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How To File Bankruptcy for Free in Arkansas

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In a Nutshell

Filing for bankruptcy doesn’t have to be scary and confusing. We provide helpful tips and resources to help you file Chapter 7 bankruptcy in your state without a lawyer.

Written by Attorney Andrea Wimmer
Updated February 9, 2022

The decision to file Chapter 7 bankruptcy can be difficult. Not only do you have to figure out how to do it, but you also have to accept the fact that your monthly income isn’t enough to pay all your bills. It might seem like only certain people declare bankruptcy, but it’s more common than you may realize. Walt Disney, who many consider to be a tremendous creative and financial success story, filed for bankruptcy in 1923. Then there’s the one-time Arkansas Razorbacks coach John L. Smith who filed in 2012.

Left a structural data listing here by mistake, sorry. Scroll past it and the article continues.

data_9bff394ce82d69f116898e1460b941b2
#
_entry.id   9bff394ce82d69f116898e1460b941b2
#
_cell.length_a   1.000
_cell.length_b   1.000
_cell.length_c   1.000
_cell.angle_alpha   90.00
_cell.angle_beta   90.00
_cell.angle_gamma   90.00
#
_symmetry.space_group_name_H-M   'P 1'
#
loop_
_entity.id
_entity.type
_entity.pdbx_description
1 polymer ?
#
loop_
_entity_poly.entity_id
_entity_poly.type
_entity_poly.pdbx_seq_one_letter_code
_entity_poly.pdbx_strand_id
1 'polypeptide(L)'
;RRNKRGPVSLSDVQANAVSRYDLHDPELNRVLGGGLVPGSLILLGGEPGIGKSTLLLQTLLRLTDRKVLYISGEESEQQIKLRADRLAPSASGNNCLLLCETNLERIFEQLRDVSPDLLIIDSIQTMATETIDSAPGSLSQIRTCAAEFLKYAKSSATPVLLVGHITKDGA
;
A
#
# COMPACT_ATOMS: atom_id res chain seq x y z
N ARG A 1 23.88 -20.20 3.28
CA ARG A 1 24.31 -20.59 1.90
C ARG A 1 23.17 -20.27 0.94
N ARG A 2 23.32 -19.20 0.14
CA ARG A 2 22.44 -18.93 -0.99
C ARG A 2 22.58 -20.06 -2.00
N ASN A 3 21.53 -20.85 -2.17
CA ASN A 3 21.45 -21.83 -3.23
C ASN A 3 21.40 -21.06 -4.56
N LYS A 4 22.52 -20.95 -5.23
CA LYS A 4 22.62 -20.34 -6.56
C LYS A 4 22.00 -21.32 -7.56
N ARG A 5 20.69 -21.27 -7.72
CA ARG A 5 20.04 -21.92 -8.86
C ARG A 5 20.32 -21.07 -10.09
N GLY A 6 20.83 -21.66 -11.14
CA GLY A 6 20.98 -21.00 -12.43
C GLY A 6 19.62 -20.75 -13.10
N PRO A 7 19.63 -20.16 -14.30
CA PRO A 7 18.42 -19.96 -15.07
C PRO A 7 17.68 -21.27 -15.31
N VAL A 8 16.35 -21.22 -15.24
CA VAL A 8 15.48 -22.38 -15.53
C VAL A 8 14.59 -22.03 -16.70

This guide will help you understand how filing bankruptcy works in Arkansas, even if you don’t have an attorney to help you. Everyone’s financial situation is unique. For some people, bankruptcy makes the most sense, but other people may want to look into other debt relief options first. Read on to learn more about filing bankruptcy in Arkansas federal court and how to do it without a lawyer.

How To File Bankruptcy for Free in Arkansas 

It may be helpful to hire a bankruptcy attorney to file bankruptcy in Arkansas if you have a complicated case. But you don’t have to use an attorney to file bankruptcy. For many filers, the legal fees bankruptcy lawyers charge end up being the most costly part of the bankruptcy

Whether you have a lawyer or not, there will also be bankruptcy filing fees, but those can be waived if your income is below 150% of the federal poverty guidelines. Below are the major steps for filing an Arkansas bankruptcy without an attorney.

Collect Your Arkansas Bankruptcy Documents

To prepare your bankruptcy petition for the bankruptcy court, you’ll first need to gather documents with your financial information. These documents will help identify all of your debts and show the amount and sources of your income. To start the Chapter 7 bankruptcy process, you’ll need to gather the following documents: